fixed). So yes that would be fine (so long as the fs DTRT in its
fault API of course).

> I don't think we need to clear the uptodate flag
> unless we fail the write.

read(2) is performed without page lock though, so it could equally
expose transient data that way.

> > Write to a hole, then to a non-hole? Then your write to the non
> > hole pagecache cannot be recovered in case the block allocation
> > for the hole fails and we need to return a short write.
> The pages covering non-holes are locked, so nobody else can access
> them. We could simply invalidate them so the next access would force
> a re-read from disk. The problem I see with this, though, is
> multiple partial overwrites of the allocated block - we could lose
> changes invalidating it.
> I think the simplest way to deal with it is to ensure that
> ->allocate(RESERVE) is not allowed to return ranges that span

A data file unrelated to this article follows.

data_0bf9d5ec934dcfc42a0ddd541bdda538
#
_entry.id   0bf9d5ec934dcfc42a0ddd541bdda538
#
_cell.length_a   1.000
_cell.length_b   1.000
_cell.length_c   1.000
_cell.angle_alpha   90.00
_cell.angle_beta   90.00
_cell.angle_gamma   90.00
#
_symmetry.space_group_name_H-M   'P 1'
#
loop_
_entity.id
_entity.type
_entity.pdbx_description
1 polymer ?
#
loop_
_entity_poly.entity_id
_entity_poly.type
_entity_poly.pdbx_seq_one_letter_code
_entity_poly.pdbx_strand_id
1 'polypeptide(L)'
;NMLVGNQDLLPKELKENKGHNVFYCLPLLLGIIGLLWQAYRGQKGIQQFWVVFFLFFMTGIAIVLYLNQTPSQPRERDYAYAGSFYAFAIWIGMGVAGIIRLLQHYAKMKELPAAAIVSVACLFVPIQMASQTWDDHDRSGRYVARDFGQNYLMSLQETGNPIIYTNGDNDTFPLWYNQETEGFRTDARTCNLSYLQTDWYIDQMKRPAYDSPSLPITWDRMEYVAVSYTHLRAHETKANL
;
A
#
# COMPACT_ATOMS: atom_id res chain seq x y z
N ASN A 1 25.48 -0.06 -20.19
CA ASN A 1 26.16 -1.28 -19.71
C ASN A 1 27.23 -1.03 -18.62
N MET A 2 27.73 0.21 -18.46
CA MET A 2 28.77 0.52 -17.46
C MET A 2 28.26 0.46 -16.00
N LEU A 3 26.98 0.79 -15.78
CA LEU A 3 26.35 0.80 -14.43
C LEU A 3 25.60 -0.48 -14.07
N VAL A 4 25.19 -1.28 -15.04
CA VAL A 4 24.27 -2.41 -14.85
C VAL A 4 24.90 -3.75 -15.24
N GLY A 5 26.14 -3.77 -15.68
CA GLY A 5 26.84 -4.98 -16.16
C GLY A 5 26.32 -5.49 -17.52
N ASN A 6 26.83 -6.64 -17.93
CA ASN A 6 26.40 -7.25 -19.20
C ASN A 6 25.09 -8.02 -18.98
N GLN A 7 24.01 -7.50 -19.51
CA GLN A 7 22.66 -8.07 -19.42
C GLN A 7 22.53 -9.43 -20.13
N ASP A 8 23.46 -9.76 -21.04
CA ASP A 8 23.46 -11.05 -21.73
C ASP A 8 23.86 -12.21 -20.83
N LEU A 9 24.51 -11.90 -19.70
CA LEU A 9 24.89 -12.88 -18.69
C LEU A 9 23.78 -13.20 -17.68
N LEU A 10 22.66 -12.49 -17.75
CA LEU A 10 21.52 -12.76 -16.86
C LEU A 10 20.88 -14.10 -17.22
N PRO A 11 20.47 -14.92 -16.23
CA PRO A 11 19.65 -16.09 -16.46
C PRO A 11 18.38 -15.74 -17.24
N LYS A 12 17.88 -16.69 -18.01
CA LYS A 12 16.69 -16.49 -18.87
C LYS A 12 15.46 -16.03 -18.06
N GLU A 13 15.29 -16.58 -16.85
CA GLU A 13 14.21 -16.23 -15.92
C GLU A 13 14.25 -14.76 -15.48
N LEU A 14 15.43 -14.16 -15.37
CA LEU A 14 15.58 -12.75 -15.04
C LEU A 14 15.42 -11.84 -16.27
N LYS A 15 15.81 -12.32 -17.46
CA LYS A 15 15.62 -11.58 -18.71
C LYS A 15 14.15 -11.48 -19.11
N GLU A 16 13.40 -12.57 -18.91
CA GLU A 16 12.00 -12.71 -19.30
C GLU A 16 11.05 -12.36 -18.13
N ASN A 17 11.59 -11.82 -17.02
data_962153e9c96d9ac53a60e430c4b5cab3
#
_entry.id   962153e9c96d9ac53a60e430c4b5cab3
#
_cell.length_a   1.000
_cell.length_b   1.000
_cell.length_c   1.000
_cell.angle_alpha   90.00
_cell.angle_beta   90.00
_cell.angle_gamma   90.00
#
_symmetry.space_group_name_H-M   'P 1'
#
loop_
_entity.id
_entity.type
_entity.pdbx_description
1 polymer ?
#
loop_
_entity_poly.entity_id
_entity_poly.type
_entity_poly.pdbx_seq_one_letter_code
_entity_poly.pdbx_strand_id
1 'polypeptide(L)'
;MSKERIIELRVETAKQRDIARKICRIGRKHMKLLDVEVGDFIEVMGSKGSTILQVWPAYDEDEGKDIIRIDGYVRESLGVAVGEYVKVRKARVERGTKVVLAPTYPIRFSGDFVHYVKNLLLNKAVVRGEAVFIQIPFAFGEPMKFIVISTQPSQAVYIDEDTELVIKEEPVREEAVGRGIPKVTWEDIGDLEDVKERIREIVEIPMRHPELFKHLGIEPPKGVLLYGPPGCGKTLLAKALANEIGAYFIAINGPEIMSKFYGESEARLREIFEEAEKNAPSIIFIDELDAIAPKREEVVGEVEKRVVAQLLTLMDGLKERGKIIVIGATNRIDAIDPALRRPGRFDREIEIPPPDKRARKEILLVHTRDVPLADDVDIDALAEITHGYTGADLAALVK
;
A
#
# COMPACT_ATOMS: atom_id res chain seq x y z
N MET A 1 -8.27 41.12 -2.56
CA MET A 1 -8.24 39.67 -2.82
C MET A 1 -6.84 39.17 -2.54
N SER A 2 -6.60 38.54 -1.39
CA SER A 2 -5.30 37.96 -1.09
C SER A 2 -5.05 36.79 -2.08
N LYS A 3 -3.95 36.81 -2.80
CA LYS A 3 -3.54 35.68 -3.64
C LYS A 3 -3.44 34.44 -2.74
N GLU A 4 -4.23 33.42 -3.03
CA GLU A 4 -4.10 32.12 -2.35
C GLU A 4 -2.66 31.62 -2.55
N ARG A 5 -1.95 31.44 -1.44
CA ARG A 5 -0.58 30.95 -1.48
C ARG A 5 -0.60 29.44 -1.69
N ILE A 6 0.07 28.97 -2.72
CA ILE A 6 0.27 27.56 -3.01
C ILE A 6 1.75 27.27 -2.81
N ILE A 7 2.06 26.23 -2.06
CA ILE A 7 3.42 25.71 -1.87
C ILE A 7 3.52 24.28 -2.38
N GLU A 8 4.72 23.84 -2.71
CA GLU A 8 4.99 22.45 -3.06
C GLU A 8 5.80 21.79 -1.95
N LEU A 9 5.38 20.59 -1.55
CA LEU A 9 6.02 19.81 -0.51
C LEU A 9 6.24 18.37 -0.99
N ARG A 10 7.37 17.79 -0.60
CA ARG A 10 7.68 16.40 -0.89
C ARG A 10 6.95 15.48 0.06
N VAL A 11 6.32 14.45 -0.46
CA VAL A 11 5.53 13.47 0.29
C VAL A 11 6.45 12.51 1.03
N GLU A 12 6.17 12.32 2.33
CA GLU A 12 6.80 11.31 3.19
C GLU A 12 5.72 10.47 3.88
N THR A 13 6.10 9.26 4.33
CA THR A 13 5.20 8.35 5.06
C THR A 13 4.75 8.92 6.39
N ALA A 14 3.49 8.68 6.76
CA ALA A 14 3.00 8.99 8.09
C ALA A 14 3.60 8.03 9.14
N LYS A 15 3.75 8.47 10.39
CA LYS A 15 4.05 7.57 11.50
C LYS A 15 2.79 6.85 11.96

> allocated and unallocated regions. i.e. it can return an allocated
> region or a hole, but not a region that combines both. The worst
> case is that we fall back to current behaviour (an allocation call
> per block), but for the case we're trying to optimise (large writes
> into large holes) we'd still see the benefit of fewer allocation
> calls. FWIW, I think this simplifies error handling as well (see
> below).

Possibly is the right way to go. But why is error handling of block
allocation the hard part? Probably I look at it from the other side
of the equation, but publishing modifications to the pagecache seems
much harder to recover from than block allocations.

I don't see what changes when you go to multi-page allocation spans.
Can you explain?

> > > > Now since we're coming into write_begin with "we want to write X bytes" we can
> > > > go ahead and do the enospc checks for X bytes, and then if we are good to go,